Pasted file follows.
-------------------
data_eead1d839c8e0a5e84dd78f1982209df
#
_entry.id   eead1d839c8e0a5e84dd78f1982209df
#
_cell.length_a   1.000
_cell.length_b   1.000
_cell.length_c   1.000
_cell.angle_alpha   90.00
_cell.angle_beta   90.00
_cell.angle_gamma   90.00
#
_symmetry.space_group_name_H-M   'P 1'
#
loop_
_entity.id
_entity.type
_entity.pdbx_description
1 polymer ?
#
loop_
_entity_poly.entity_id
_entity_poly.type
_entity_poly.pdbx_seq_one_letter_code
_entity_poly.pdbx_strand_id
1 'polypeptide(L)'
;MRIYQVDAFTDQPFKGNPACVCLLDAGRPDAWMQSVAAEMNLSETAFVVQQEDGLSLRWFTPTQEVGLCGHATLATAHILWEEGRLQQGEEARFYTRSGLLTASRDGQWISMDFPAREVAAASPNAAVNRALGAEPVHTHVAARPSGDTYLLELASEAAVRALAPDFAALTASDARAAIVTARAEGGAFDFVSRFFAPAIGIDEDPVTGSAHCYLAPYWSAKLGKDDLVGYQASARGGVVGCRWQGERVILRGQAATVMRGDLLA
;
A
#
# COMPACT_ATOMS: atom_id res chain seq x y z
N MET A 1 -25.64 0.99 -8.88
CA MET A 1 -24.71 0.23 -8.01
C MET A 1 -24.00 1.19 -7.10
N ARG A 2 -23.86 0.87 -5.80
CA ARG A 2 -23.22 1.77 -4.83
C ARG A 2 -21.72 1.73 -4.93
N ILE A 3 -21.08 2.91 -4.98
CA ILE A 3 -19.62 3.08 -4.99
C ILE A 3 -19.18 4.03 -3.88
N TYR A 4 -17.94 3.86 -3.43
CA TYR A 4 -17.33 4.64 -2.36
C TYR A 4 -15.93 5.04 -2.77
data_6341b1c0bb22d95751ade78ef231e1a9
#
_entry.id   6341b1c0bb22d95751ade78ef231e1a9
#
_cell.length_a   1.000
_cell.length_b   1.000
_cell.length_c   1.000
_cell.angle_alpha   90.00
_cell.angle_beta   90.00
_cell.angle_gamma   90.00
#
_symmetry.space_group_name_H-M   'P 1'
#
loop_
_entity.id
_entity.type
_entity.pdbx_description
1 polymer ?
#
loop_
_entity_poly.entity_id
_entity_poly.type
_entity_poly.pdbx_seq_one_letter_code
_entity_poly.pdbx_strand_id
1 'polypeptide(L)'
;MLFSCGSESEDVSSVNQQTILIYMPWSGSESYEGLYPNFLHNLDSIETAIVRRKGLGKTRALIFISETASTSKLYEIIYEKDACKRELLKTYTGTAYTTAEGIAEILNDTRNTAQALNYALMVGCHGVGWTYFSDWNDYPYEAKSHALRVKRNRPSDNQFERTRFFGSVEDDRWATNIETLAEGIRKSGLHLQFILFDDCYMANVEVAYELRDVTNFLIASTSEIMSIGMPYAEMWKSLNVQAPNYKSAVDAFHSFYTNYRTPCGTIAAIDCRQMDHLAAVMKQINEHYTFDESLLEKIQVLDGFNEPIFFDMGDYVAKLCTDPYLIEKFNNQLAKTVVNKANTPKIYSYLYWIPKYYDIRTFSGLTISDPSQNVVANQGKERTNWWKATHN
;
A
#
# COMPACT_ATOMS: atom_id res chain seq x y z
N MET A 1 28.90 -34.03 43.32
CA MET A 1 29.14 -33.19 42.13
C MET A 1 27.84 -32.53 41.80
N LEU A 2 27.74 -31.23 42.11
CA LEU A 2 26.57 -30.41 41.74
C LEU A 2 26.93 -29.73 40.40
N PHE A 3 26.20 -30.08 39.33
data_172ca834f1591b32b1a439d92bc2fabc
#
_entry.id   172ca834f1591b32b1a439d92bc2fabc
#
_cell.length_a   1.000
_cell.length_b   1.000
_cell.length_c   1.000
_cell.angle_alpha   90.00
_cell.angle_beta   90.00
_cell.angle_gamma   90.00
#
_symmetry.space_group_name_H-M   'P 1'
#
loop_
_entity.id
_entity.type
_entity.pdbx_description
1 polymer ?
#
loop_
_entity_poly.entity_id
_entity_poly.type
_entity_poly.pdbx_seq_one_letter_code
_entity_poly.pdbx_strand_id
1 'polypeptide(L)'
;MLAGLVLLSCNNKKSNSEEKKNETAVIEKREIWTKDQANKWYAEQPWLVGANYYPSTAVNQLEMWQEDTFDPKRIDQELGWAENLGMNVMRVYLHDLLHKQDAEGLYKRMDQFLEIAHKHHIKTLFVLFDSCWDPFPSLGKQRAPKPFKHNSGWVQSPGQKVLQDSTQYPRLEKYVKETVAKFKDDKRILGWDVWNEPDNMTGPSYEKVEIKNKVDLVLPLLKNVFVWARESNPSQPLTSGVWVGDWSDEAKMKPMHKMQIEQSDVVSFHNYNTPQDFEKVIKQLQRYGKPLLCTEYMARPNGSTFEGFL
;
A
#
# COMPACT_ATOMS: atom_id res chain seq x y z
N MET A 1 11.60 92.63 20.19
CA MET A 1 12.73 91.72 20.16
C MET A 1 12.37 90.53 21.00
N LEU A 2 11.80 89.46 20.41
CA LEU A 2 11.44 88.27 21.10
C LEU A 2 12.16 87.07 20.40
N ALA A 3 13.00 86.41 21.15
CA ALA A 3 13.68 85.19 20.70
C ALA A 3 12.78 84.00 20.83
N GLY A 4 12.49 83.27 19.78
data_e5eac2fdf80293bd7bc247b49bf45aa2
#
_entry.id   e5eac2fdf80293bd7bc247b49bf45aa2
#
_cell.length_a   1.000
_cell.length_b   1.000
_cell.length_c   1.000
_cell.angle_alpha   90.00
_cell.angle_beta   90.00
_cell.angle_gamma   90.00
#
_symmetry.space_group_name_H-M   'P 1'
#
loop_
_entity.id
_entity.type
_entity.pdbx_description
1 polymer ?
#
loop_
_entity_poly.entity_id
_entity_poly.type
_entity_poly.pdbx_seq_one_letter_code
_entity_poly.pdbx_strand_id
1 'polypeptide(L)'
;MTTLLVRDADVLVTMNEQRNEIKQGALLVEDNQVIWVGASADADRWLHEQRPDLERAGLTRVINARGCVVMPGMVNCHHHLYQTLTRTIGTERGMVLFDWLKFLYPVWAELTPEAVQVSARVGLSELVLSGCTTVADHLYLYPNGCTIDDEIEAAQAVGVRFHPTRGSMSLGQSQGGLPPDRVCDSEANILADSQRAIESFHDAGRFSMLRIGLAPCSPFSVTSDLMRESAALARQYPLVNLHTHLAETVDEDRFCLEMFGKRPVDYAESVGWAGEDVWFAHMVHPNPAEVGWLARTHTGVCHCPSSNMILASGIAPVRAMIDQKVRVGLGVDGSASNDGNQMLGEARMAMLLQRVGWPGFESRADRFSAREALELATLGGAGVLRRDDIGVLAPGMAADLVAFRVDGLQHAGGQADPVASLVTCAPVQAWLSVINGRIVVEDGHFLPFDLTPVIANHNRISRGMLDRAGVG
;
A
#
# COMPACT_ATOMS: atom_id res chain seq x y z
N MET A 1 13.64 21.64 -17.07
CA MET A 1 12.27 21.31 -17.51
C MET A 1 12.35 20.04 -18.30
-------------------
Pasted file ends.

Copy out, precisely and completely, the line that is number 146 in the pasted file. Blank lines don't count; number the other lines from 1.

;